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Letters to the Editor

Compiled by Vail Daily staff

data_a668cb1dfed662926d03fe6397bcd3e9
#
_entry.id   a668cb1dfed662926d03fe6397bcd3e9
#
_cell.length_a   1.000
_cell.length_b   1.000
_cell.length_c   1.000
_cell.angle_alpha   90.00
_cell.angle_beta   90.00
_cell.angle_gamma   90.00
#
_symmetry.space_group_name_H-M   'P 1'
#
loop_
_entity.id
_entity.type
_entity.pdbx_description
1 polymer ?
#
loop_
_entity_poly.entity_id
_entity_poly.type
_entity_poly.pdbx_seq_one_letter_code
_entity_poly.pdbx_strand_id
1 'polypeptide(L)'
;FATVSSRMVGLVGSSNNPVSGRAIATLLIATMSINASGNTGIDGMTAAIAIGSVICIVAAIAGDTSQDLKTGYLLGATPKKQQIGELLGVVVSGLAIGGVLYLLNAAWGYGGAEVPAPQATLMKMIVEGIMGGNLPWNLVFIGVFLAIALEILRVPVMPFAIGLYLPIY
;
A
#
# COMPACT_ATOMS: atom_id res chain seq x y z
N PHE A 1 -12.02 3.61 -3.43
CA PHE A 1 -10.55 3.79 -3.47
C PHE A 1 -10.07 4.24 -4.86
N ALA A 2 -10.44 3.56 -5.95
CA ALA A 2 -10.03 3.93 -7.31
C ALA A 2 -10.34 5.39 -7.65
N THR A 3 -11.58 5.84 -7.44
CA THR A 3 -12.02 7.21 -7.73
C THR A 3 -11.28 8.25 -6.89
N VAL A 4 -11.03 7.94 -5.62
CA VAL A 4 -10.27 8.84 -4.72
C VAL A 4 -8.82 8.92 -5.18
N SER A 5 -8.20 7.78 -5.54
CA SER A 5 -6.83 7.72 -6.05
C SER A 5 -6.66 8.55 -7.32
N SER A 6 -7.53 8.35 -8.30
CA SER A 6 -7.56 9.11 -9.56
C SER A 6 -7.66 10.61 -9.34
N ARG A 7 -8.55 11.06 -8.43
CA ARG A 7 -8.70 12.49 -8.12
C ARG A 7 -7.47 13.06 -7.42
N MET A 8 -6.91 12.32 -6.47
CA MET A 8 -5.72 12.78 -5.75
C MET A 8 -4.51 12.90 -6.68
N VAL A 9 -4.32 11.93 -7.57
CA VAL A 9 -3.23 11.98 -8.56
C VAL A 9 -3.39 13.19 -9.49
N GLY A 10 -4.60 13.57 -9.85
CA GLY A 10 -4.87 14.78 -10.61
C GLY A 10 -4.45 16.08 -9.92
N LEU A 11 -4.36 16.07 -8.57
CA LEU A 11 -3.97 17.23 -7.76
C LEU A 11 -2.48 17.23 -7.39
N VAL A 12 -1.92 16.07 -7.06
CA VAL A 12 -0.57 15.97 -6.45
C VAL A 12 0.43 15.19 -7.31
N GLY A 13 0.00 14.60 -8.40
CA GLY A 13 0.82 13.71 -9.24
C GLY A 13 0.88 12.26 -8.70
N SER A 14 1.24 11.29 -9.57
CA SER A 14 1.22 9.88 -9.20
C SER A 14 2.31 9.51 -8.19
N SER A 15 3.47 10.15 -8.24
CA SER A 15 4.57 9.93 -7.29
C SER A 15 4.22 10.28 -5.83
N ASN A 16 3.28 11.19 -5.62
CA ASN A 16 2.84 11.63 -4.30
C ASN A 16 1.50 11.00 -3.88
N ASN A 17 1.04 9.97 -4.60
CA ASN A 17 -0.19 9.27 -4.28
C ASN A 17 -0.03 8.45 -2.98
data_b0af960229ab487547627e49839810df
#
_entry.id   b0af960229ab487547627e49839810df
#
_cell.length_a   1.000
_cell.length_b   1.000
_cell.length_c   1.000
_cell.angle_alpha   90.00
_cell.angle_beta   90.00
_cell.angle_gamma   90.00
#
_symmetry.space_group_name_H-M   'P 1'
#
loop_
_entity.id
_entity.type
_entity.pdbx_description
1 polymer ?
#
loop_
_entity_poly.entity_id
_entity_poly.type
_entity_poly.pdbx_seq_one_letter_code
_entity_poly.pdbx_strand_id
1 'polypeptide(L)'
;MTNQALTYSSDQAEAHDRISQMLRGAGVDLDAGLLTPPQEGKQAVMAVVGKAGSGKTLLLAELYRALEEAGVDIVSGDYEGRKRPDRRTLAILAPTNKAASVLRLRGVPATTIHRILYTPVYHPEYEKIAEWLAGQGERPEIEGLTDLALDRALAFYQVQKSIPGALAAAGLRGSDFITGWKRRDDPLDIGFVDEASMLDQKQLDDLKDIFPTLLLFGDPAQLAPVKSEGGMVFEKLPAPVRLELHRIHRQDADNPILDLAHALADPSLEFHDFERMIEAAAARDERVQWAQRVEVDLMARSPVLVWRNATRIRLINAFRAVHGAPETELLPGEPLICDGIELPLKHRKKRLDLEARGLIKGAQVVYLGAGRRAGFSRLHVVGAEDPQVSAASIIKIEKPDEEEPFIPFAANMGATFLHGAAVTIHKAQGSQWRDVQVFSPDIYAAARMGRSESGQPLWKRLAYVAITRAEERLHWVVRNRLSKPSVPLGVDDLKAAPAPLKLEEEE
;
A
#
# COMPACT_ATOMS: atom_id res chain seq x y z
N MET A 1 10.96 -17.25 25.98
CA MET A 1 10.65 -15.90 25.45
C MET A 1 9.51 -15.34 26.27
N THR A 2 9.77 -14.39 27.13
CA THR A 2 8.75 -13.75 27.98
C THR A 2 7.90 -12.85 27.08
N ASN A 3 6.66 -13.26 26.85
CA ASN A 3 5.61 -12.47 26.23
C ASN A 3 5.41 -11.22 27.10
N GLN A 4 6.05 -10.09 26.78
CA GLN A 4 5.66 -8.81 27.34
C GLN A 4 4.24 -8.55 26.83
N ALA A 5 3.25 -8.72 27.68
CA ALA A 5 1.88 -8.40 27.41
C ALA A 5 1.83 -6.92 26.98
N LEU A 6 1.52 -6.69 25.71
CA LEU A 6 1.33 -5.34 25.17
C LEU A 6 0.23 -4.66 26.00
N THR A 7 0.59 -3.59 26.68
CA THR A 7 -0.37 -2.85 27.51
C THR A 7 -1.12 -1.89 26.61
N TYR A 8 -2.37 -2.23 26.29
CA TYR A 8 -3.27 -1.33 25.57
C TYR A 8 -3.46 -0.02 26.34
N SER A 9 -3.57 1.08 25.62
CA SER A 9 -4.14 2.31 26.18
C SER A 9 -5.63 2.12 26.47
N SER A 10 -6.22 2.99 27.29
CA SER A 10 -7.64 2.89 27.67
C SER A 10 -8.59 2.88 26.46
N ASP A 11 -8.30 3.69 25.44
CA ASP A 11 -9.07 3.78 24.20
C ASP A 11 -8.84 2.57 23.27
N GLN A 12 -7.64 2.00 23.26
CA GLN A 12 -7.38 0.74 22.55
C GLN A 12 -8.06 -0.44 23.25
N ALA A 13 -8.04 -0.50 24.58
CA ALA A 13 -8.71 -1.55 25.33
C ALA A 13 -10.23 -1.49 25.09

Vail Daily, Vail Colorado COAn opportunityEagle Valley Station is proposed within a llama’s spittin’ distance of our home just east of Eagle. We think this pastoral parcel is destined to change. A lot of people would like to use that land. Making hay just doesn’t pay. It is easy to imagine 200,000 folks in the county. Should we stop them? To respond fairly, think first: Should someone have stopped you from coming here? We’ve seen some folks habitually reject all development proposals. For a government to do so is bad faith and it destroys value. It’s borderline thievery. Let’s keep the bad faith and theft to a minimum.To stop development ethically, one really has to buy the land. Who is pumping their fist in the air, ready to start writing $10 million-$50 million checks to do that? No one. We have an opportunity to preserve more open space and get what we hope will be a tasteful and lively development. If we can ensure that the project spins off more public revenue than it consumes, we can harness the tax profit to buy open space, conservation easements, and public access up Brush Creek, Eby Creek, even the River Road. That’d tickle a lot of people.High density is key to making a little land pay to preserve a lot of land. Let’s mix some pragmatism into a vision of unspoiled landscapes. Andrea, Yvette and Vince EmmerEagleWhite Christmas This Christmas season kids from all over the globe will sit in front of their television sets, eagerly watching the weather forecast, hoping to hear an utterance of their favorite winter word, snow. It’s the bane of drivers everywhere, and the delight of skiers and snowboarders. It’s both hated and adorned from end to end of this country. But on one special day, people everywhere join together in hopes that they will see just enough of this wet, slippery substance to make their Christmas more special.Where I grew up in New Jersey, a white Christmas was usually a pipe dream. In reality, it was more often 50 degrees than 30 degrees on Dec. 25. Snow on Christmas was just a fantasy you grew to live with. And when it finally did snow 4 inches, the schools closed and towns shut down, which wasn’t a bad consolation prize to a kid. But it still was no white Christmas. In August I moved out to Colorado and it didn’t take long for cold weather to grip the area. There were many September mornings that I walked outside, looked at my snow-covered car and muttered a few choice words. At the same time I was shivering and digging my car out, my cousins would be at school looking out of the window and wondering in great anticipation about the next time they could get on the mountain. Getting stuck on a side street in Denver last week didn’t help cultivate my love for snow either. It took 25 minutes and three people to get my entrenched car free. I was grateful, and lucky to have a few kind people stop and help me. If it wasn’t for them I’d still be digging at a feverish pace with my ice scraper. While driving home a few of those choice words that I’ve grumbled before were bouncing around the cabin of my car, and I couldn’t wait to get away from the white stuff. However, when I walked outside today, something was different. On my way to clear my car I stopped for a few seconds to take a look around. It took a few moments, and then it hit me. Tomorrow is Christmas, and it’s snowing! Something I’ve wished for as a kid for so many years was finally happening. Forgetting all the previous mornings I spent chiseling out my car, almost getting stranded on the Vail Pass and the previous night’s fiasco, I stood there, smiled and just took it all in.It’s no big secret that I come from a different place and think about snow differently. In fact, when it comes to the outdoors, my family in Colorado and myself could not be further apart. But this holiday season I joined with my Western relatives and people all over the country, and wished for a white Christmas. It may not seem like a lot to some people who have lived through many snow filled holidays, but to someone who is 2,000 miles away from home, and grew up only seeing white Christmas’ on television, a few magical white flakes on Christmas morning can make all the difference.Derek LucasOverspendingThis president just doesn’t get it! Iraq isn’t enough for him. Now we need a bigger Army so we can fight bigger, longer wars and cause more destruction and have more loyal Americans die. Improving homeland security is certainly a proper goal, but acquiring more battleships and tanks and bombs is nonsense. Currently, our spending by the Department of Defense is equal to the defense spending by all of the other nations of the world added together. Furthermore, our own annual expenditure of $460 billion does not even include homeland security or the cost of the wars in Iraq and Afghanistan. Those facts really suggest that maybe we’re spending too much even now. We certainly don’t need to add to our budget deficit by increasing the size of our armed forces or adding to our arsenal of weapons.What we really need is a restoration of our prior reputation for objectivity, honesty and morality. Only then will we be able to command attention when we suggest peaceful solutions to problems throughout the world. We very badly need to restore the credibility that we earned over many years and which this administration has destroyed. Furthermore, we need a State Department that is actively searching for peaceful negotiations, not one that haughtily proclaims that we will not speak with Iran or Syria. No matter whether they are friend or foe, Ms. Rice and her department have no business alienating the leaders of sovereign countries. At some point in time we must all get along!To quote Albert Einstein, “I know not with what weapons World War III will be fought, but World War IV will be fought with sticks and stones.”David Le VineShould be ashamedLast Thursday evening I drove by our new community park, Little Beach Park, and discovered someone had cut down a pine tree there. I am sure some inconsiderate, lazy, person thought it would make a great Christmas tree. I just want this person to know this park is a result of the efforts of a lot of my neighbors. This is a park we are proud of and our children enjoy. The person who cut down this tree should be ashamed of themselves and hopefully will come back and do the right thing. Lorenzo W. MartinezChief of PoliceMinturn